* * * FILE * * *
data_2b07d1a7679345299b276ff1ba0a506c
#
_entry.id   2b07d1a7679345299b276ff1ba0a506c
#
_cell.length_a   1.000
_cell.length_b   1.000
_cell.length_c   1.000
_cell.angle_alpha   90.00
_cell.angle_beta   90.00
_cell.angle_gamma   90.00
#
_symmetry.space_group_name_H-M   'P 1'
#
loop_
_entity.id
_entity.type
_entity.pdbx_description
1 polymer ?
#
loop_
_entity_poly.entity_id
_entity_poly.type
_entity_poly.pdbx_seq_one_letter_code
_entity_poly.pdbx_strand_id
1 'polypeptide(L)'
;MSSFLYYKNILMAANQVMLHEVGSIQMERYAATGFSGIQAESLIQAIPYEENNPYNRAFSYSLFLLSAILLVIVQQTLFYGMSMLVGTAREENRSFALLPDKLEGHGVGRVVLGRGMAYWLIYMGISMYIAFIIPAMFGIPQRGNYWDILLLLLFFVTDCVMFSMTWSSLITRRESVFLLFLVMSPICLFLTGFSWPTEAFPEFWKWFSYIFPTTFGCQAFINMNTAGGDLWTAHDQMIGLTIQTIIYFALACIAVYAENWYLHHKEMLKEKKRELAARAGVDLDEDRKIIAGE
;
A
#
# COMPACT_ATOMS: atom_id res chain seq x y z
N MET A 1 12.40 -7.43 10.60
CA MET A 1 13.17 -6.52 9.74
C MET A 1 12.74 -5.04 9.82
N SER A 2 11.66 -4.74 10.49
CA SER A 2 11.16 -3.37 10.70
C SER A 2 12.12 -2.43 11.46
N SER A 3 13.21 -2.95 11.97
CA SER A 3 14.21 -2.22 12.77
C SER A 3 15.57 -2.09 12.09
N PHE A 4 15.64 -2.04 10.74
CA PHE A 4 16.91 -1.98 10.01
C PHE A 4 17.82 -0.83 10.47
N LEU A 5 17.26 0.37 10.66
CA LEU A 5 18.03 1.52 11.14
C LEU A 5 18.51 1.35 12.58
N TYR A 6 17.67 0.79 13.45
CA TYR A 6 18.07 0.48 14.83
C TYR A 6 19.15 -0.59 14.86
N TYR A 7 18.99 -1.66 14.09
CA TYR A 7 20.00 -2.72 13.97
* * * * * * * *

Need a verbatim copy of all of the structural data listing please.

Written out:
data_2b07d1a7679345299b276ff1ba0a506c
#
_entry.id   2b07d1a7679345299b276ff1ba0a506c
#
_cell.length_a   1.000
_cell.length_b   1.000
_cell.length_c   1.000
_cell.angle_alpha   90.00
_cell.angle_beta   90.00
_cell.angle_gamma   90.00
#
_symmetry.space_group_name_H-M   'P 1'
#
loop_
_entity.id
_entity.type
_entity.pdbx_description
1 polymer ?
#
loop_
_entity_poly.entity_id
_entity_poly.type
_entity_poly.pdbx_seq_one_letter_code
_entity_poly.pdbx_strand_id
1 'polypeptide(L)'
;MSSFLYYKNILMAANQVMLHEVGSIQMERYAATGFSGIQAESLIQAIPYEENNPYNRAFSYSLFLLSAILLVIVQQTLFYGMSMLVGTAREENRSFALLPDKLEGHGVGRVVLGRGMAYWLIYMGISMYIAFIIPAMFGIPQRGNYWDILLLLLFFVTDCVMFSMTWSSLITRRESVFLLFLVMSPICLFLTGFSWPTEAFPEFWKWFSYIFPTTFGCQAFINMNTAGGDLWTAHDQMIGLTIQTIIYFALACIAVYAENWYLHHKEMLKEKKRELAARAGVDLDEDRKIIAGE
;
A
#
# COMPACT_ATOMS: atom_id res chain seq x y z
N MET A 1 12.40 -7.43 10.60
CA MET A 1 13.17 -6.52 9.74
C MET A 1 12.74 -5.04 9.82
N SER A 2 11.66 -4.74 10.49
CA SER A 2 11.16 -3.37 10.70
C SER A 2 12.12 -2.43 11.46
N SER A 3 13.21 -2.95 11.97
CA SER A 3 14.21 -2.22 12.77
C SER A 3 15.57 -2.09 12.09
N PHE A 4 15.64 -2.04 10.74
CA PHE A 4 16.91 -1.98 10.01
C PHE A 4 17.82 -0.83 10.47
N LEU A 5 17.26 0.37 10.66
CA LEU A 5 18.03 1.52 11.14
C LEU A 5 18.51 1.35 12.58
N TYR A 6 17.67 0.79 13.45
CA TYR A 6 18.07 0.48 14.83
C TYR A 6 19.15 -0.59 14.86
N TYR A 7 18.99 -1.66 14.09
CA TYR A 7 20.00 -2.72 13.97